Geothermal Energy: An Alternative Resource for the 21st Century

My nephew, David, lent me a book about geothermal energy by Harsh Gupta, and Sukanta Roy.  I learned a lot when I read it.

Geothermal energy is energy found in the earth.  It is created by natural decay of radioactive rocks, but principally by subduction of the earth’s crust where the continental plates push the ocean’s plates down, creating heat.  Where the heat is sufficiently hot, and where the warmth is near the surface, it is viable to produce electricity.

The warmth near the surface of the earth will depend on how close the warm rock is to the earth’s surface.  The warmth will also depend on the type of rock – some rocks act as better insulators than others.

Electricity from geothermal sources has been around a long time, beginning in 1904 in Lardello, Italy.  Today, geothermal electricity is generated in 21 countries, and has an installed capacity of 8000 MW.  This would be equal to the output of 2 Darlington plants, enough to supply 20% of Ontario supply, but it is small compared to the world’s installed capacity of wind, which is over 80,000 MW.  Geothermal heat is used in another 37 countries for direct uses like space heating, hot water, and fish farming.  Countries like Iceland, New Zealand, Costa Rica, Italy, the Phillipines, Japan, and Indonesia and the state of California all have significant installations,  obtaining as much as 15% of their electricity from this benign energy source.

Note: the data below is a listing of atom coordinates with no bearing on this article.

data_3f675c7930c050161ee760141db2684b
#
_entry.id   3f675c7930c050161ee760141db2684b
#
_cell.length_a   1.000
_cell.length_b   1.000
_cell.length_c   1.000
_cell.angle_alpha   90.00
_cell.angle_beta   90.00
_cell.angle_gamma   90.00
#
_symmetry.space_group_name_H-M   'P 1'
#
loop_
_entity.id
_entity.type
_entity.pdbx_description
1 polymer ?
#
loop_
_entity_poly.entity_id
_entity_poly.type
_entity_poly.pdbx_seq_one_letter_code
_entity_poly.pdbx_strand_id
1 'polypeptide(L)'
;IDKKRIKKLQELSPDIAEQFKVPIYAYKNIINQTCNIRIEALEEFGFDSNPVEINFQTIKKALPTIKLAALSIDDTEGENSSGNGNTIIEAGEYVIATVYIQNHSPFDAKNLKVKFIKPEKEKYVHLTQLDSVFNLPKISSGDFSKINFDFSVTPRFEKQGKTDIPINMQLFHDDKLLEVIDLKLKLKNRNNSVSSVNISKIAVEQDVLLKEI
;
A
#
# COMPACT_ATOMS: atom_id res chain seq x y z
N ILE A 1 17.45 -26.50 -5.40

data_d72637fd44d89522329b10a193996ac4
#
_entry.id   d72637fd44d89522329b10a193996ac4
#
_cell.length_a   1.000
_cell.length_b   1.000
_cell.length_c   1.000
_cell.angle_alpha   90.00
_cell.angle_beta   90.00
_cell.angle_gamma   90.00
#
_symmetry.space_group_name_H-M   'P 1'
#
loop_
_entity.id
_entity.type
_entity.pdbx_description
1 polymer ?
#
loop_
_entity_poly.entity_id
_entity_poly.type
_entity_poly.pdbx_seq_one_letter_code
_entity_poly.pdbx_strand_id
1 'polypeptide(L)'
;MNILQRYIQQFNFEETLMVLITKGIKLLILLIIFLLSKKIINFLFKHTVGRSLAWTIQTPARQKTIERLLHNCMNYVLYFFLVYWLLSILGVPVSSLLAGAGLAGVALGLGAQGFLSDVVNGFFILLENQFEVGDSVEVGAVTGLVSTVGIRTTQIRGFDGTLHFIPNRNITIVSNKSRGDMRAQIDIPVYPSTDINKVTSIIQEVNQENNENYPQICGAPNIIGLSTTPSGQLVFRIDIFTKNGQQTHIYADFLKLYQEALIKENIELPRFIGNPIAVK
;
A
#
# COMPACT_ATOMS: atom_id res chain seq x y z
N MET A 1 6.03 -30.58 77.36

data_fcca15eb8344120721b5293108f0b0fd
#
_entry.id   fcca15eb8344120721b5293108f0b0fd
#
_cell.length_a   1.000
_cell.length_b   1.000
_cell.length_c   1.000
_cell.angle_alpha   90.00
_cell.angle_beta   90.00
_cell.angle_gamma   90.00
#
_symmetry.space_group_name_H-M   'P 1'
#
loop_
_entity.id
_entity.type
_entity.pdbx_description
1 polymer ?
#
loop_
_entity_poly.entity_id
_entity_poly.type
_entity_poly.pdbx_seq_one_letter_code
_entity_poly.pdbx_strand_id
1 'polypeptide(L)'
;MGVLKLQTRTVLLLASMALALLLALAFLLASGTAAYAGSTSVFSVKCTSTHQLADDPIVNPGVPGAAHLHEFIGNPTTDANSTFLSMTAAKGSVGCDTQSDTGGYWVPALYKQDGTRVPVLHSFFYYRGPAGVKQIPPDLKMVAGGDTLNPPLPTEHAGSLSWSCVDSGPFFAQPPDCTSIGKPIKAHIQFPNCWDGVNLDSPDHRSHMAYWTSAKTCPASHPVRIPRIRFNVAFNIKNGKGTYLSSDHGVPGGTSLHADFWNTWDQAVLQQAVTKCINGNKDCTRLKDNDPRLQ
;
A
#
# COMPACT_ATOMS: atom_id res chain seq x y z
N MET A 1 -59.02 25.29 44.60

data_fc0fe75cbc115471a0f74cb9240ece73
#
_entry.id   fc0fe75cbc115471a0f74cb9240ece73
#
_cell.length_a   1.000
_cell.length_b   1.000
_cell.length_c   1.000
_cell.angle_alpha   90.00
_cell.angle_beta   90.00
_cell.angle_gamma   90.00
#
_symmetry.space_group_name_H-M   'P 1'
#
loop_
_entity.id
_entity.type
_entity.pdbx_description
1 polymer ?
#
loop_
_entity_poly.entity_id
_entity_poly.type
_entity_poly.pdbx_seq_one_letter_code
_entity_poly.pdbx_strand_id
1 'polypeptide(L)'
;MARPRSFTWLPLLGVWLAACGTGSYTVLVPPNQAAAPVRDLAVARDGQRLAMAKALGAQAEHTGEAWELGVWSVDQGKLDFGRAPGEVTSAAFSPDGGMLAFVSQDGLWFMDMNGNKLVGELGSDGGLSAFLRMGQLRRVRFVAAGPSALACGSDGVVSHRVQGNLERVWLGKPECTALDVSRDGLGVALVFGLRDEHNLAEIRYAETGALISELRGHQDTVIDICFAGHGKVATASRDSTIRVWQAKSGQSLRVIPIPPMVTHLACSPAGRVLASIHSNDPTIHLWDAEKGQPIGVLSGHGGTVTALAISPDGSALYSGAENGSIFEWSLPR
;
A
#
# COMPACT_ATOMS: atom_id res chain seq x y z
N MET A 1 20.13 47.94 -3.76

An MIT study estimated that the US alone could install 100,000 MW of geothermal electricity generation, enough to supply 10% of US supply.

Electricity is made by either using water that is already present deep in the ground, or by injecting water from the surface, to make steam to run the generator.  Once used, the water is condensed, and re-injected into the rock below.  For rocks that are less hot, hot water can be circulated instead of steam, and the heat in the water can be used to run a binary cycle generator, that typically uses an ammonia/water mix, which has a lower vapour temperature, creating ammonia gas that can run a generator.  This fairly recently deployed method allows utilization of lower temperature resources (~100 degrees C).

A most interesting application using temperature differences between warm tropical surface water, and cooler deep ocean water was also described.  There are several islands that have installed this type of system, with an important side benefit that they create fresh water for people or agricultural use.

There was a lengthy discussion about exploring for hot rocks.  Much like finding oil and gas, there are numerous exploration techniques for improving the estimate of the extent and depth of the heat.  Ariel surveys, chemical surveys, limited shallow drilling, electrical resistivity tests, gravity variations, seismic tests are all tools used to establish the existence and extent of geothermal resources.
The book is highly technical, and has many mathematical formulas, that I have to confess lost me in many cases.  But still, an overall impression was left that there is substantial opportunity to expand our use of geothermal heat many fold, and that geothermal energy should play an important part in a sustainable energy future.  Anyone interested in getting into or investing in the geothermal business should read this book.

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